Excerpt: The Factory

George Clausen, The Village at Night


Toward town, there are more white stripes, on blacked out street lamps and the occasional signpost. We tie one on at an open place, packed wall to wall with locals, RAF, and staties all jumbled together, everyone hovering around the only place in town with light like a bunch of moths. Tomorrow we fly to our new home base.

“Our new home, honey,” McDowell, our waist gunner, shouts drunkenly in the ear of some poor local girl. His arm is limp around her shoulders. “And you are my new wife!”

We are holding each other up on the dark journey back down that dusty road, stumbling, cursing, numb and afraid. There is not a car on the road.

“What the holy hell is that, Sergeant?” Christopher says to me. His fingers are digging into my shoulder. I’m not sure if he’s holding me up or the other way around.

Something white is coming through what sounds like tall grass, making a swishing noise. Another mile down the road, the horrifying whine of engines blows on the breeze like a banshee from RAF, where our beds will be tonight.

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Excerpt: The Factory

 

Featured image by Sven Fennema, as pictured at Oddstuffmagazine.com

 

 

The regulations were posted on all the walls. Be punctual. Work steady. Keep everything moving. Stay at your assigned station, unless there is an urgent need for you elsewhere. Do not leave your department until you clock out for the day. When traveling to or from your department, stay to your assigned entry and exit walkway. Enter and exit only with your department. Under no circumstances leave your department or venture into hallways, restrooms, or other areas outside of your department unless requested…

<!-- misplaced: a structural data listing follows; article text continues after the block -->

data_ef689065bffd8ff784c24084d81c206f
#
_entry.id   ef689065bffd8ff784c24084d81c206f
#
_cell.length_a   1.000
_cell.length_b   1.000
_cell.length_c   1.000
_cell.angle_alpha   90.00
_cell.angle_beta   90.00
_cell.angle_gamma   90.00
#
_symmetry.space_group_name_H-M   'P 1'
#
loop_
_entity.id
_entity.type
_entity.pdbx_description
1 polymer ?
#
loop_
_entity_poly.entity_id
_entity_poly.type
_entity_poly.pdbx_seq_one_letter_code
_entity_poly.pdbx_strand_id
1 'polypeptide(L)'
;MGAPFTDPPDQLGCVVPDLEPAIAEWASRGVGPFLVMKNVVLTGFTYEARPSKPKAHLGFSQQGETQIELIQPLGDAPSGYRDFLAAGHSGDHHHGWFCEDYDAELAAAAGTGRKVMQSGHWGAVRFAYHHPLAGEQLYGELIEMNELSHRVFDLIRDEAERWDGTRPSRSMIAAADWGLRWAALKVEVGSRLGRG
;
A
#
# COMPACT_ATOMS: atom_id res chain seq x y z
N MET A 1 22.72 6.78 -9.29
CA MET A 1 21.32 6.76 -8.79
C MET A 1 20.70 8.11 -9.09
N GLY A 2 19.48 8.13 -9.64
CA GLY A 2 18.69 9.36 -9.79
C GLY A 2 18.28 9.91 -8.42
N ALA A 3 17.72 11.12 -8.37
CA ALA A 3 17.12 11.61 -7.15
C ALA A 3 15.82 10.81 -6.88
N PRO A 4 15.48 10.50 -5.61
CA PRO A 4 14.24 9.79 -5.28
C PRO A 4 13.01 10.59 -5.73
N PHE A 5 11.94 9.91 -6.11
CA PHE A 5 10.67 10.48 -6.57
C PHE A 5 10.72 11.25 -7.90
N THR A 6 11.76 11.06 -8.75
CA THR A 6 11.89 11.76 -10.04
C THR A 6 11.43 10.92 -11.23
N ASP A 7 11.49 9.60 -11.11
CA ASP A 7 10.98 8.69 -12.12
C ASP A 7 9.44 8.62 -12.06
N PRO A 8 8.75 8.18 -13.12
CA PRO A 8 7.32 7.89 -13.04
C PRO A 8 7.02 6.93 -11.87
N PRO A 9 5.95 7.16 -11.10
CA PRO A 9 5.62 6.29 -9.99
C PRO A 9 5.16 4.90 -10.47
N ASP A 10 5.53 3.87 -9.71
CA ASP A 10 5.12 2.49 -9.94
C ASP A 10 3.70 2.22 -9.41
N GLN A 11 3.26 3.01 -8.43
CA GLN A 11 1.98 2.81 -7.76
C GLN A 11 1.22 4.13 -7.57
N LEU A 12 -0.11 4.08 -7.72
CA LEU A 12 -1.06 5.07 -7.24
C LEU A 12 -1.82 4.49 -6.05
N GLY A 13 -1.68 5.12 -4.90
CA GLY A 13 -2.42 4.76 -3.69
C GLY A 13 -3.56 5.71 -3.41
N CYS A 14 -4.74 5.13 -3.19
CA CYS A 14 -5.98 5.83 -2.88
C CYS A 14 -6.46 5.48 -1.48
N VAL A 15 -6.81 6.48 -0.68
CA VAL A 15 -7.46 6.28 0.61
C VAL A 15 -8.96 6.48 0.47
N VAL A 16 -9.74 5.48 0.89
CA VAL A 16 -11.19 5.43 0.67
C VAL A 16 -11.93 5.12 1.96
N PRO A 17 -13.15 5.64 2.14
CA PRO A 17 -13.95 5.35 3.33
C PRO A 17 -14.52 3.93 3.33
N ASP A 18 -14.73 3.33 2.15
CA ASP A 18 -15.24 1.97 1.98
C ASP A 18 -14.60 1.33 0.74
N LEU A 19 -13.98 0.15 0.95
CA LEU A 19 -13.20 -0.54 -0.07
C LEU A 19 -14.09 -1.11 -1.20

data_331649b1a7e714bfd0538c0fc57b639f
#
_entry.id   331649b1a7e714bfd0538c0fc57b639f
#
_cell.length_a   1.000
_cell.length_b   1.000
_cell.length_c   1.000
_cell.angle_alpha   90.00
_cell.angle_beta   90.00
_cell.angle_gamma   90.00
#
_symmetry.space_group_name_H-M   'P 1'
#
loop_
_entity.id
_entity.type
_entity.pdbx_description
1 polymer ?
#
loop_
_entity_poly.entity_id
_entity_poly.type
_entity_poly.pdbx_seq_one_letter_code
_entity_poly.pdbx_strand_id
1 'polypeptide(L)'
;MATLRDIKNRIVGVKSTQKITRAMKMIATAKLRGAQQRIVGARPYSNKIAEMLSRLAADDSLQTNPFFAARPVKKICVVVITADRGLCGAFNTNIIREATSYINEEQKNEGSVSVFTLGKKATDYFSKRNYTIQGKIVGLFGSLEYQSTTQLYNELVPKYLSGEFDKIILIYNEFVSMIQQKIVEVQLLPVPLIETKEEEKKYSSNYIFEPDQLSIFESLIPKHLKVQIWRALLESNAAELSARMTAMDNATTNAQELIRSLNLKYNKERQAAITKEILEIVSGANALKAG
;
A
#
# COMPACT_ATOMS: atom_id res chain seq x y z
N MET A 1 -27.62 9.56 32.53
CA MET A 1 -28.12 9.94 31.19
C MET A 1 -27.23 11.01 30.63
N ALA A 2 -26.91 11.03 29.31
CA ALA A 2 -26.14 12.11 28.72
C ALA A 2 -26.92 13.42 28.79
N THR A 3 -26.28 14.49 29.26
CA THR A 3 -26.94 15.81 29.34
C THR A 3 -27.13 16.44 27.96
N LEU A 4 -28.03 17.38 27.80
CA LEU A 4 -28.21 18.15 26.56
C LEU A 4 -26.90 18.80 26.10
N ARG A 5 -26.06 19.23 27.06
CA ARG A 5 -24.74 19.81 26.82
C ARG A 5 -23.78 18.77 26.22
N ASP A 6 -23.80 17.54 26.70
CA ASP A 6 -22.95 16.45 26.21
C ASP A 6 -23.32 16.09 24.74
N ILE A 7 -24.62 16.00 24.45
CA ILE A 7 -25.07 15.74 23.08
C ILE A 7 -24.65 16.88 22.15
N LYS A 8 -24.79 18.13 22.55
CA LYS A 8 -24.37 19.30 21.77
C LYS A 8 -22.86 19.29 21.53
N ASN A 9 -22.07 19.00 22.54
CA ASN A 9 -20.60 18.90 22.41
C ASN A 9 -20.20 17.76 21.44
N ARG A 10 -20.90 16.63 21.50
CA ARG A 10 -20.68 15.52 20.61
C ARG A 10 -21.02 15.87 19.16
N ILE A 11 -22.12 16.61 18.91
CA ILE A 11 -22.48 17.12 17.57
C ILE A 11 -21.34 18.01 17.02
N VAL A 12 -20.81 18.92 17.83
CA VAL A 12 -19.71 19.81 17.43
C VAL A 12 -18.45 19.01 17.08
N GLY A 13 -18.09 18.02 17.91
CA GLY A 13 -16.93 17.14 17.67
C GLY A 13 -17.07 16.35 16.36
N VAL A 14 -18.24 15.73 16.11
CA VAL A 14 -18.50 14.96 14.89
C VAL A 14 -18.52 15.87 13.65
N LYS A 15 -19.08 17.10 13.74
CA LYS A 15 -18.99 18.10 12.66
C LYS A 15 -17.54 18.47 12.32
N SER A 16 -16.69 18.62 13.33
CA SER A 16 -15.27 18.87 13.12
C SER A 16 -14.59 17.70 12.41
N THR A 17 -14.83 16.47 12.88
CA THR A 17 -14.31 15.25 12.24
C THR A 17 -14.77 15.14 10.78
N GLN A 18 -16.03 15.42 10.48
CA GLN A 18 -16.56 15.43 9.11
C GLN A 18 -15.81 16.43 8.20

First she showed me where the deliveries from other departments, housed in crates or tubes or temperature-controlled containment units, entered by way of the rolling assembly line, larger crates holstered up or lowered down through square holes in the ceiling and floor, or hand-delivered by  couriers. You did not want to stand within the two-foot perimeter of the hole in the floor, or you might trip and fall an unknown depth, which would take you to another department. Likewise with staring up at the hole in the ceiling. You could catch fabric, hair, and skin in a moving assembly line, so you had to be aware of that. You were not allowed to engage in horseplay, carry unnecessary objects, or secrete bodily fluids near the assembly line or delivery holes.